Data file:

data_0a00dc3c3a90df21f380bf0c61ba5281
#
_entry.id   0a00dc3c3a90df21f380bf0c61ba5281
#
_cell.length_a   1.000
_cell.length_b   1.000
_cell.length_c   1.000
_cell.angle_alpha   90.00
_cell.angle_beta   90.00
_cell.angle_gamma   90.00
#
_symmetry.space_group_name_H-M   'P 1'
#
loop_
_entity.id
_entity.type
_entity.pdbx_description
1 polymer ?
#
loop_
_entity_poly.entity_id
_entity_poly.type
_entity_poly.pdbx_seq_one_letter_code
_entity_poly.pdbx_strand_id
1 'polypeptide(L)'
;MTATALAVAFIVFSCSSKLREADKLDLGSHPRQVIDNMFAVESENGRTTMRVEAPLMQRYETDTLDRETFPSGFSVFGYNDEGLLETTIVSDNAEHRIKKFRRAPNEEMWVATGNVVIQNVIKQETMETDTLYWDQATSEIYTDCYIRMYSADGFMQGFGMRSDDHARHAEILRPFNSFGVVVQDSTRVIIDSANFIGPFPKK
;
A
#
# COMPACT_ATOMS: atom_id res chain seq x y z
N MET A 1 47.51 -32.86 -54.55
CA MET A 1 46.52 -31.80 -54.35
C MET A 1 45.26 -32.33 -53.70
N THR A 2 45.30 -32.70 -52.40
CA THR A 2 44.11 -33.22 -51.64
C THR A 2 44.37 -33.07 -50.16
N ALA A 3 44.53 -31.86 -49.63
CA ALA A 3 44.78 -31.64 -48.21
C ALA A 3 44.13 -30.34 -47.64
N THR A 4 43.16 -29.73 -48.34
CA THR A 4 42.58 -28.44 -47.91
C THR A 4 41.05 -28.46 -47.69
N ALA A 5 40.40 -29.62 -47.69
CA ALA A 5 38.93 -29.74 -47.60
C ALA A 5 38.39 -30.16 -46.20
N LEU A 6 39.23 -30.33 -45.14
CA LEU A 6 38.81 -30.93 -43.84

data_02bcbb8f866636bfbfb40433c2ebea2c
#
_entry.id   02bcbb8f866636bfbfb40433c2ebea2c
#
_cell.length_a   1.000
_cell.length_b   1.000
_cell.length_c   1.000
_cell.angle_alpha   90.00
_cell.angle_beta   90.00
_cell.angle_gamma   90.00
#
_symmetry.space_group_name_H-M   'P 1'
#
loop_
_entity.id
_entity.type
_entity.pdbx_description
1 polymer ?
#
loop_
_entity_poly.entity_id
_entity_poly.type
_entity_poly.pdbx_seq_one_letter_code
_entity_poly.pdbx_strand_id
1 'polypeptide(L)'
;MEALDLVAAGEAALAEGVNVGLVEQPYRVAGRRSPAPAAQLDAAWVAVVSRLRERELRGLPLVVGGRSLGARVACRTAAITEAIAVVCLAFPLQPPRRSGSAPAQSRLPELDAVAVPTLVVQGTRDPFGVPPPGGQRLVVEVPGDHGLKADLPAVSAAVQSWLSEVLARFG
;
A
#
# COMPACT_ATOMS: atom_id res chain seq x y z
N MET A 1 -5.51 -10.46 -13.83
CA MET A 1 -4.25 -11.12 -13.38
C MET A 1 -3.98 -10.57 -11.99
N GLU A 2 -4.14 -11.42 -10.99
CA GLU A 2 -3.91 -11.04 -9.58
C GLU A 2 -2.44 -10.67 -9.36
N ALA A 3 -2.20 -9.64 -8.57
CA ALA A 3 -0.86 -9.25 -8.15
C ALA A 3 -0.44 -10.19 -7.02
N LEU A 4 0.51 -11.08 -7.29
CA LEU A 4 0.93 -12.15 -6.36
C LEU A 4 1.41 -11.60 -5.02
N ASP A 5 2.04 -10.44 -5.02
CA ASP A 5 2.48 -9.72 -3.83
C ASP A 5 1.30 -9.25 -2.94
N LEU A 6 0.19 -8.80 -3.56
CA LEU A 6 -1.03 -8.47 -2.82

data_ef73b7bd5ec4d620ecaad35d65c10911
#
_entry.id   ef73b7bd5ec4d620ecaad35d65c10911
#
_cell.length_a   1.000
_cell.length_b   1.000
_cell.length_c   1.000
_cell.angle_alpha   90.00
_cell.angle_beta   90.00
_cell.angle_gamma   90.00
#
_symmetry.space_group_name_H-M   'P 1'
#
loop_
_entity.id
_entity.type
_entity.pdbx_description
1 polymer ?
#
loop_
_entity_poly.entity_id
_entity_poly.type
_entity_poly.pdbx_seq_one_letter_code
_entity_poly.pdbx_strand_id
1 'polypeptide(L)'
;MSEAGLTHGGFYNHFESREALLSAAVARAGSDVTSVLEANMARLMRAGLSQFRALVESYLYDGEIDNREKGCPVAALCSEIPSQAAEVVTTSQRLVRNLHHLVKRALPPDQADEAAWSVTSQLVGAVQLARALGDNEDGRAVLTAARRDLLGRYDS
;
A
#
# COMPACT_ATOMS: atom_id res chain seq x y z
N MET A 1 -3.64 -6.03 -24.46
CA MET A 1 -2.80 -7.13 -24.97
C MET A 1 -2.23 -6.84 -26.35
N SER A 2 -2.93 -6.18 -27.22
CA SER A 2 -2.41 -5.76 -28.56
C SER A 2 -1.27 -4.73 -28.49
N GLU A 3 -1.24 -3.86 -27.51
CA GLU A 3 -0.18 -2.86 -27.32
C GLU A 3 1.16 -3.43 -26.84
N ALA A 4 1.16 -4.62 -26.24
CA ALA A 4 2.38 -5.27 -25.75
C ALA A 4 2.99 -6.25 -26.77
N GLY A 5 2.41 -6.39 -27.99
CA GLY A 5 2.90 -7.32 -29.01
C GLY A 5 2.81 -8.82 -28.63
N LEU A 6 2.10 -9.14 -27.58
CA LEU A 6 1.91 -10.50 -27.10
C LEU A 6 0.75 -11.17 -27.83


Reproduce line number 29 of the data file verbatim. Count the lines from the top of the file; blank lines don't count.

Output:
#